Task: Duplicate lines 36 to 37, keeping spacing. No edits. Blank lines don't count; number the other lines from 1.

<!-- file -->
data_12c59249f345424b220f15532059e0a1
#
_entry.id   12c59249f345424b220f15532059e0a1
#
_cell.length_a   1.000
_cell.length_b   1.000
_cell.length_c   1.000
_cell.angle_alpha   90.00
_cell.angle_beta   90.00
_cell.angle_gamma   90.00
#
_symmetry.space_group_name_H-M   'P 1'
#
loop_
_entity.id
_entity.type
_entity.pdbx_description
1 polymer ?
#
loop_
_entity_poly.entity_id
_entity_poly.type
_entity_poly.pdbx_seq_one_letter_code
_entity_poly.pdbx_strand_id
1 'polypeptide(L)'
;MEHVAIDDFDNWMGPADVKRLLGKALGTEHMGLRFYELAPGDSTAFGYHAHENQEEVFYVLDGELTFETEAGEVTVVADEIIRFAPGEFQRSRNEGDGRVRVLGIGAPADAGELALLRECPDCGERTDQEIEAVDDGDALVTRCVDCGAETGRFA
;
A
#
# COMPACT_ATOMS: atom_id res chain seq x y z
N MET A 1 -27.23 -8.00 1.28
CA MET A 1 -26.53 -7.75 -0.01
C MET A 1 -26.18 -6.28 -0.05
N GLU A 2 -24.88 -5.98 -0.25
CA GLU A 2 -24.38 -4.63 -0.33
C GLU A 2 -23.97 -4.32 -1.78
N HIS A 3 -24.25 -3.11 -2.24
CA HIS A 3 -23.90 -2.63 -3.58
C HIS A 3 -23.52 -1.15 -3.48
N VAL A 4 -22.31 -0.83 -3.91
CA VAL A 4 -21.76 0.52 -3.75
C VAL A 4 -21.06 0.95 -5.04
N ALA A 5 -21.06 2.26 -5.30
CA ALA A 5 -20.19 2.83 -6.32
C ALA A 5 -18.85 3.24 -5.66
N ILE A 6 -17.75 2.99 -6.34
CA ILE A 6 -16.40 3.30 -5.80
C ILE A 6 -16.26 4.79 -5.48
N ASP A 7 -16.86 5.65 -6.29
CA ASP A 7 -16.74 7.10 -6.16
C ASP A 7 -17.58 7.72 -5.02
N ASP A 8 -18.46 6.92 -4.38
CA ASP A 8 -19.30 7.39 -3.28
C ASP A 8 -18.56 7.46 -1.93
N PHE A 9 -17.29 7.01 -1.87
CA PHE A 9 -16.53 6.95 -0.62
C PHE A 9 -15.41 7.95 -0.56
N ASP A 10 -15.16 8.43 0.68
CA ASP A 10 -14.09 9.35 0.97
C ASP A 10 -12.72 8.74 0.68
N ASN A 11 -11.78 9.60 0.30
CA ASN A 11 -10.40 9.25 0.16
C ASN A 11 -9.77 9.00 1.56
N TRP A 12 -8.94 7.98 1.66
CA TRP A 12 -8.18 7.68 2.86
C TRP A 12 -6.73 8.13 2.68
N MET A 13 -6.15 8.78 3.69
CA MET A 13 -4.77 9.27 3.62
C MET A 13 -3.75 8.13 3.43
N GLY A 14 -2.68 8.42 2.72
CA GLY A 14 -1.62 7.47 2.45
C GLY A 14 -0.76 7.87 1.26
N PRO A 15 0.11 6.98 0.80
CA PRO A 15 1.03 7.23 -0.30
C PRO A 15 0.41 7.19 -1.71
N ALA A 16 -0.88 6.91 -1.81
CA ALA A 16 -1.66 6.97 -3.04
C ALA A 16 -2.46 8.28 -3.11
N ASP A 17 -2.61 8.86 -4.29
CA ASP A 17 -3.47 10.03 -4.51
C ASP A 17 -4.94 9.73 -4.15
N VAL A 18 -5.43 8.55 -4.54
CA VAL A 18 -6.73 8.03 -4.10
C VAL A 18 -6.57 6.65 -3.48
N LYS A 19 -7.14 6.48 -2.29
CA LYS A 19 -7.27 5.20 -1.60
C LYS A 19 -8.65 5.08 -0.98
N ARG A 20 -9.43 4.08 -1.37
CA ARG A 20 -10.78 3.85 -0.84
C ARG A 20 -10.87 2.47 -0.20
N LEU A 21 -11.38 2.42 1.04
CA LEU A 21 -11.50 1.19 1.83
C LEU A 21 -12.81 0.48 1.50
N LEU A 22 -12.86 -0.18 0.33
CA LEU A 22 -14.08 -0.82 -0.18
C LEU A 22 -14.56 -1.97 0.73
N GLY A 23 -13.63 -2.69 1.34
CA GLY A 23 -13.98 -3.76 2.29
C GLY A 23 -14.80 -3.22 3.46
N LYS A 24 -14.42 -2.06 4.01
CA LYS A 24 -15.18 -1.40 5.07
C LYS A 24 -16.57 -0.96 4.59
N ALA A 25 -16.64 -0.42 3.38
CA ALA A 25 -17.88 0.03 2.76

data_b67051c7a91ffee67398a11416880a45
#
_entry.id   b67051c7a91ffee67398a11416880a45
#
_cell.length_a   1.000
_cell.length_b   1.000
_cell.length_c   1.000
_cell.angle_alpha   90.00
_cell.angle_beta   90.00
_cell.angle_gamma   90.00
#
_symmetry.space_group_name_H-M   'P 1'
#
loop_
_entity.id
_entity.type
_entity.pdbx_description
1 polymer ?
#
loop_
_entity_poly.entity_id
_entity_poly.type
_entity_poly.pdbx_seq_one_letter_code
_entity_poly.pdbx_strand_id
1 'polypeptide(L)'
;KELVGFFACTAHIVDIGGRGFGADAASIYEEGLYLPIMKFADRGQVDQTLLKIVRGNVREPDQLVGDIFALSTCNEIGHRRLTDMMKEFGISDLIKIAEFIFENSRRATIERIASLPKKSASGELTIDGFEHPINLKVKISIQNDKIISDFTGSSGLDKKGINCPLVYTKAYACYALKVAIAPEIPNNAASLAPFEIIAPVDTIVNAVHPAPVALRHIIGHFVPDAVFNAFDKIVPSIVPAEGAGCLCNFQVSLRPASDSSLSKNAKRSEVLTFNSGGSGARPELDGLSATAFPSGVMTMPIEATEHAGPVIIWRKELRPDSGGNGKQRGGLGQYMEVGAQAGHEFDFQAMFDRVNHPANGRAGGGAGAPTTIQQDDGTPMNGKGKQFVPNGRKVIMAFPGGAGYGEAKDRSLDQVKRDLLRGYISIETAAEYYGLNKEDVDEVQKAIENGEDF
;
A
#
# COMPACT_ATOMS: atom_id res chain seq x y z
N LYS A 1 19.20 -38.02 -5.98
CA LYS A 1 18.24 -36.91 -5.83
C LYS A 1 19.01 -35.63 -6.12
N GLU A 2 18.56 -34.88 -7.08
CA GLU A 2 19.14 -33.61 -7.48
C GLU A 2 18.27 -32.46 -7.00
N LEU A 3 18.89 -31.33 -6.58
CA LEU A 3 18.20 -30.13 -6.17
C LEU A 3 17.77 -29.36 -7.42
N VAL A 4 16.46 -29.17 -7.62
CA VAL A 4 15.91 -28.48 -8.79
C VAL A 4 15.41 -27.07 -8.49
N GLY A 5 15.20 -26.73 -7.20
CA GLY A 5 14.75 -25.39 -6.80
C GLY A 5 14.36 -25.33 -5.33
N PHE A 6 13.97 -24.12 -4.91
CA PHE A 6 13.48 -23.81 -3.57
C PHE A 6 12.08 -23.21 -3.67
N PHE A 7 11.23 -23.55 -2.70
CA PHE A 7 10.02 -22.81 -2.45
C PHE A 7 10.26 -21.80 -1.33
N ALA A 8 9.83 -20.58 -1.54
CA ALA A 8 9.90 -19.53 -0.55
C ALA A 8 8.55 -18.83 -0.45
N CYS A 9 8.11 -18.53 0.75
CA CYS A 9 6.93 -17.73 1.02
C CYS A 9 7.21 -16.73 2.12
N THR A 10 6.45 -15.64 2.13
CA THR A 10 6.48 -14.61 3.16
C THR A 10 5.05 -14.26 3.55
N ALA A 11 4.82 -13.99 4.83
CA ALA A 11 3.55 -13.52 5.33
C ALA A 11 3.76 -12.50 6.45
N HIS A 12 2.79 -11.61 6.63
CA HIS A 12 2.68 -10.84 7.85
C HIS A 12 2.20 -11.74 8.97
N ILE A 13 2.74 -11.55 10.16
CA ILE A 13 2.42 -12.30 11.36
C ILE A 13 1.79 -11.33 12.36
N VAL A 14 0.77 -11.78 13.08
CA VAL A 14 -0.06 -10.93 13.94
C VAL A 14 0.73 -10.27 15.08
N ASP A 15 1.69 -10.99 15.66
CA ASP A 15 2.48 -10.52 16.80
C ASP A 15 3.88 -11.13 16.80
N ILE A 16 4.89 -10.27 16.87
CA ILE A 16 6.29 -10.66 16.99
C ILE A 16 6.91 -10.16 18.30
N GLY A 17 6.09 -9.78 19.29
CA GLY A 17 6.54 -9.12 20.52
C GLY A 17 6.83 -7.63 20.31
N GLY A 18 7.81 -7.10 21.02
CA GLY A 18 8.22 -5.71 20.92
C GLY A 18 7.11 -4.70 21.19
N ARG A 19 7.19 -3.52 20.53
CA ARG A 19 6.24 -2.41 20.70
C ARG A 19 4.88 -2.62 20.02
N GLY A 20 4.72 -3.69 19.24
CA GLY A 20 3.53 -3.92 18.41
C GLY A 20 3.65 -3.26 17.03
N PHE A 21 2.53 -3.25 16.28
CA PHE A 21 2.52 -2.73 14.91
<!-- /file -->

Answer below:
C GLU A 2 -23.97 -4.32 -1.78
N HIS A 3 -24.25 -3.11 -2.24